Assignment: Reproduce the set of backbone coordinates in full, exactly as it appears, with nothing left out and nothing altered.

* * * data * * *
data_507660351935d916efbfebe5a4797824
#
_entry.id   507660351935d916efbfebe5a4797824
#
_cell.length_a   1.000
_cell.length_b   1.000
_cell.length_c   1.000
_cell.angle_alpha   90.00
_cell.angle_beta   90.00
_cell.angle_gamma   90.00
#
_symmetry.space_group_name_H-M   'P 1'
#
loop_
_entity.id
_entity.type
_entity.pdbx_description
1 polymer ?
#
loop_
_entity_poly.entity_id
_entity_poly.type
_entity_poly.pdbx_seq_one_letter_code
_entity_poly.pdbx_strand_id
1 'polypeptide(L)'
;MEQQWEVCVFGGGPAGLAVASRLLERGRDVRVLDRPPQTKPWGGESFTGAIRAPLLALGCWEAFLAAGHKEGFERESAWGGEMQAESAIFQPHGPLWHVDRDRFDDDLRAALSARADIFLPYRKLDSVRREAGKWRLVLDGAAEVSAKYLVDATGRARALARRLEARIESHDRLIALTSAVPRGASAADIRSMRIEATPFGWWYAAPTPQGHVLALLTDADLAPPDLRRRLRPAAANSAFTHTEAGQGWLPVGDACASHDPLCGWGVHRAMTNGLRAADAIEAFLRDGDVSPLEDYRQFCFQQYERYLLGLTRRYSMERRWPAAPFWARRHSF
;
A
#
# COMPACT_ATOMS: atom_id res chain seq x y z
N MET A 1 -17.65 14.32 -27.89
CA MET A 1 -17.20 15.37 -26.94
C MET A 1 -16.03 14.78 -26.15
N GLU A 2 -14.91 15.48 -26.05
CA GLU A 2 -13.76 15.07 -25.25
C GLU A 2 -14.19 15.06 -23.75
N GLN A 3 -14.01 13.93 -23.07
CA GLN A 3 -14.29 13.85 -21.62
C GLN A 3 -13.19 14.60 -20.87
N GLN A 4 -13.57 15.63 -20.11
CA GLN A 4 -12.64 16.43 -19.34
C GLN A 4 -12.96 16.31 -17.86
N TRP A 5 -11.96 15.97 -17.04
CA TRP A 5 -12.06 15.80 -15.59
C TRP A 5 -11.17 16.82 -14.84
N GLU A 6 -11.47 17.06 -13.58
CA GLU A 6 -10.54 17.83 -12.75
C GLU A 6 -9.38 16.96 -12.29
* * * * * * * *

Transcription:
data_507660351935d916efbfebe5a4797824
#
_entry.id   507660351935d916efbfebe5a4797824
#
_cell.length_a   1.000
_cell.length_b   1.000
_cell.length_c   1.000
_cell.angle_alpha   90.00
_cell.angle_beta   90.00
_cell.angle_gamma   90.00
#
_symmetry.space_group_name_H-M   'P 1'
#
loop_
_entity.id
_entity.type
_entity.pdbx_description
1 polymer ?
#
loop_
_entity_poly.entity_id
_entity_poly.type
_entity_poly.pdbx_seq_one_letter_code
_entity_poly.pdbx_strand_id
1 'polypeptide(L)'
;MEQQWEVCVFGGGPAGLAVASRLLERGRDVRVLDRPPQTKPWGGESFTGAIRAPLLALGCWEAFLAAGHKEGFERESAWGGEMQAESAIFQPHGPLWHVDRDRFDDDLRAALSARADIFLPYRKLDSVRREAGKWRLVLDGAAEVSAKYLVDATGRARALARRLEARIESHDRLIALTSAVPRGASAADIRSMRIEATPFGWWYAAPTPQGHVLALLTDADLAPPDLRRRLRPAAANSAFTHTEAGQGWLPVGDACASHDPLCGWGVHRAMTNGLRAADAIEAFLRDGDVSPLEDYRQFCFQQYERYLLGLTRRYSMERRWPAAPFWARRHSF
;
A
#
# COMPACT_ATOMS: atom_id res chain seq x y z
N MET A 1 -17.65 14.32 -27.89
CA MET A 1 -17.20 15.37 -26.94
C MET A 1 -16.03 14.78 -26.15
N GLU A 2 -14.91 15.48 -26.05
CA GLU A 2 -13.76 15.07 -25.25
C GLU A 2 -14.19 15.06 -23.75
N GLN A 3 -14.01 13.93 -23.07
CA GLN A 3 -14.29 13.85 -21.62
C GLN A 3 -13.19 14.60 -20.87
N GLN A 4 -13.57 15.63 -20.11
CA GLN A 4 -12.64 16.43 -19.34
C GLN A 4 -12.96 16.31 -17.86
N TRP A 5 -11.96 15.97 -17.04
CA TRP A 5 -12.06 15.80 -15.59
C TRP A 5 -11.17 16.82 -14.84
N GLU A 6 -11.47 17.06 -13.58
CA GLU A 6 -10.54 17.83 -12.75
C GLU A 6 -9.38 16.96 -12.29